How to give a successful oral presentation
Interesting reflections on the attention pattern during a lecture.

Excellent speakers

Getting started with LinkedIn

For comparison, my account is 
https://www.linkedin.com/profile/view?id=374448&trk=spm_pic

1. Get a LinkedIn account.

2. Write a good headline – as you can see, mine is ”Communications Consultant, Public Speaker & Professional Writer with a passion for science, language, history & people”.

3. Write a summary. As you can se, my summary says the following

Swedish communications consultant, public speaker, educator, freelance writer and author.

Specialities: 
• Scientific communication & science communication.
• Presentation & writing techniques.
• Medical, technical & scientific writing aimed at a popular audience.

”Helping brilliant professionals and students get their facts, ideas and opinions across.

You can “find out who you are” by answering the questions below and edit the answer into a concise elevator pitch.

a. What do you do as a professional?
b. What problem do you solve?
c. How is your knowledge, approach or method different?
d. Why should I care?

4. Try to fill as many things as possible. Note that you can also add images and web addresses to your wall.

5. Finally, start chasing recommendations. Make sure your teachers, colleagues and project leaders write something nice about you!

Amgen Scholars, KI, 25 June, 2014

Hi everybody,

Sorry for late feedback—I spent a few days in southern Sweden (Skåne county, where you find my Alma Mater, the most excellent Lund University).

As always, I enjoyed my—alas, so few!— hours with the Amgen Scholars students. I hope your projects proceed according to schedule and that you find time to explore our somewhat peculiar country–I have provided some recommendations below. 

Feedback
Below are some links and references which you can find useful (and perhaps entertaining).

Excursion
I will probably join you at on of the summer excursions, most likely the one on August 2. If you have any questions about communication, there’ll be time to discuss them in person then.

Presentation days
I will attend at least one of the presentation days, probably August 15. Feel free to send me your PowerPoint and poster drafts for feedback!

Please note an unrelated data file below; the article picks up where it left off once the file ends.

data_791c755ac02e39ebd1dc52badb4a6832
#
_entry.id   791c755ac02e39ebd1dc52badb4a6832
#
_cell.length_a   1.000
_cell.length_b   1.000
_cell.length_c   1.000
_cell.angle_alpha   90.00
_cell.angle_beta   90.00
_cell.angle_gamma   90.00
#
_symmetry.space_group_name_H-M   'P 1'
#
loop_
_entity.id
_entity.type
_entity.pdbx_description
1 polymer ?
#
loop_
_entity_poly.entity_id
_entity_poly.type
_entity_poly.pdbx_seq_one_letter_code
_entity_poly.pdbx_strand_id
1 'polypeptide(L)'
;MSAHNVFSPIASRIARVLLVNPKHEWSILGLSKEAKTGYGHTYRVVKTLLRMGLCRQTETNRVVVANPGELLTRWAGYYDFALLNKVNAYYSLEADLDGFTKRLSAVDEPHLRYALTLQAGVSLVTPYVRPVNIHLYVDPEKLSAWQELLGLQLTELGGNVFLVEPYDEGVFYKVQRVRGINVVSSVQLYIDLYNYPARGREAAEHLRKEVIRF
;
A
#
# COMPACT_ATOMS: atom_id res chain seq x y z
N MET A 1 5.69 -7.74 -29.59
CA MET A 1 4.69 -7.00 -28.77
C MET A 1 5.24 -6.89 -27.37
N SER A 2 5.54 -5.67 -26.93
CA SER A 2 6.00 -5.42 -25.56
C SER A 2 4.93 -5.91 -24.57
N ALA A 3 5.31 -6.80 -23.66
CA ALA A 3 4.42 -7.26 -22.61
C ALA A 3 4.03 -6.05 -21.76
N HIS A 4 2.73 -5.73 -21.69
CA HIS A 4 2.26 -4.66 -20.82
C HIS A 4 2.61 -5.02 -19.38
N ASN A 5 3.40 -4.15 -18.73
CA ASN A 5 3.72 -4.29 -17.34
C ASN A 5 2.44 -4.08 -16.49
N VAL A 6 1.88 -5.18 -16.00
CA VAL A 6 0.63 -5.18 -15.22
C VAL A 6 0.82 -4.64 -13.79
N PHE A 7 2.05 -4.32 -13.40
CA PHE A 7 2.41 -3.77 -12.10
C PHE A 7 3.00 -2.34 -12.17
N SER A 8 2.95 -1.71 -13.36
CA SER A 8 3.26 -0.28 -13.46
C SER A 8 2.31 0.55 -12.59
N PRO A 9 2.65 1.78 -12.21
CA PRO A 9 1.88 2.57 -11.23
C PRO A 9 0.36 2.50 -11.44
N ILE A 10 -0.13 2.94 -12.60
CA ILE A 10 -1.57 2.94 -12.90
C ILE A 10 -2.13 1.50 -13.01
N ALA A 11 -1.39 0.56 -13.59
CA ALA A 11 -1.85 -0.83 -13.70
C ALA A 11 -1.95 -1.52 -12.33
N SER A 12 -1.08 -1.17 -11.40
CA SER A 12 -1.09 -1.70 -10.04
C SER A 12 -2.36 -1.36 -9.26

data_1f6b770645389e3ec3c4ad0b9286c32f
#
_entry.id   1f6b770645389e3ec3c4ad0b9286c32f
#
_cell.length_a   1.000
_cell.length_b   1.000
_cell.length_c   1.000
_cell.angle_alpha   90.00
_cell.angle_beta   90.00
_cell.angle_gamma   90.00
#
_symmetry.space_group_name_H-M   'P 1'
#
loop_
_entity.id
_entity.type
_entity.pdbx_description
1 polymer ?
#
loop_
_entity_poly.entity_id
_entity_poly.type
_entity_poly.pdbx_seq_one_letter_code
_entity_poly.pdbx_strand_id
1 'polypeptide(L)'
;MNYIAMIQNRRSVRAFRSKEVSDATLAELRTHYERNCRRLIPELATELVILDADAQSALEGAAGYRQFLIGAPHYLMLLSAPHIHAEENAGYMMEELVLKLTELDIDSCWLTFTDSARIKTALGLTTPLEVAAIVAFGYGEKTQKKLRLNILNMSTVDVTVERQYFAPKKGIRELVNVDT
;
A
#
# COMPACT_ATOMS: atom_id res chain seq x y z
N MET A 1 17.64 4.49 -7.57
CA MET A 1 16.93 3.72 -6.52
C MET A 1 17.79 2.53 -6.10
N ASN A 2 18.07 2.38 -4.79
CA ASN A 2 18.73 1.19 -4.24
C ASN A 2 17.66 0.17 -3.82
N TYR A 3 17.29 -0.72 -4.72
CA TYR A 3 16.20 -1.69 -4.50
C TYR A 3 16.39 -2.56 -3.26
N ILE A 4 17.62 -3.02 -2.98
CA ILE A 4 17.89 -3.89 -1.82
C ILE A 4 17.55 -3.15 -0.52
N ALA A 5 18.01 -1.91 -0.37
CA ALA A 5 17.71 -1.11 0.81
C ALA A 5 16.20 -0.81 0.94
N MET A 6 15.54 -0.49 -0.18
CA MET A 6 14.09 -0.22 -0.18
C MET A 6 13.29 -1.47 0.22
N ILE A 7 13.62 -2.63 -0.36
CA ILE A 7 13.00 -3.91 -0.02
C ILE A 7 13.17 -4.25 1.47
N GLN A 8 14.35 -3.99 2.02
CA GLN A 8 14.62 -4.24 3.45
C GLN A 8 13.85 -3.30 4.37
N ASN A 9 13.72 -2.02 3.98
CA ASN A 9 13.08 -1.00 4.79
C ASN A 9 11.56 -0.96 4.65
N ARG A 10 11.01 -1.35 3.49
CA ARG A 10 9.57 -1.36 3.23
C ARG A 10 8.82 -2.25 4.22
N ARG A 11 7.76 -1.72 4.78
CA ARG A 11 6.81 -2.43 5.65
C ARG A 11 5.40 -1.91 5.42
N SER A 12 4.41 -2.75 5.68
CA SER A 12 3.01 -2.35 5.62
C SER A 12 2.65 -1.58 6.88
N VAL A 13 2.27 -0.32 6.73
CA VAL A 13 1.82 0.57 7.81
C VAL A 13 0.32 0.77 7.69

Good luck, and bear in mind what the Amgen Scholars student Leonidas Georgiou wrote in an e-mail to me: ”Lets face it: badly communicated science is boring and a big component of doing science is motivation; we can’t expect to motivate people without good communication skills!”

O.

 

My slides

2014-06_Amgen

Scientia Crastina

If you have a special interest for research communication, read more about this web site and go exploring.

Special feature for you: a brand new tutorial by the former Amgen Scholars student Iva Filipović:

Recommended articles:

About presentations

• Death by PowerPoint – and how to fight it
A slideshow by Alexei Kapterev från Moskva.

• Life After Death by PowerPoint
PowerPoint as stand-up comedy by Don McMillan.

How to give a successful oral presentation
Interesting reflections on the attention pattern during a lecture.

Excellent speakers

Research posters

Design

Books

Spending time in Sweden

Öresund between Skåne County and Denmark. The Swedish poet Harry Martinson once wrote that ”The night of June never takes place; it's more like a dewy day.”

Öresund between Skåne County and Denmark. The Swedish poet Harry Martinson once wrote that ”The night of June never takes place; it’s more like a dewy day.”

Copenhagen, January 15, 2014

Hello, everybody!

Thanks for a great Wednesday morning! I hope that you had productive and inspiring days in Copenhagen and also found some time to enjoy lovely Denmark.

Below are some links and references which I hope you will find useful.

 

Finally, I will recommend a book which is not only knowledgeable but also a fun read:

Good luck, and bear in mind what a science student wrote to me: ”Lets face it: badly communicated science is boring and a big component of doing science is motivation; we can’t expect to motivate people without good communication skills!”

O.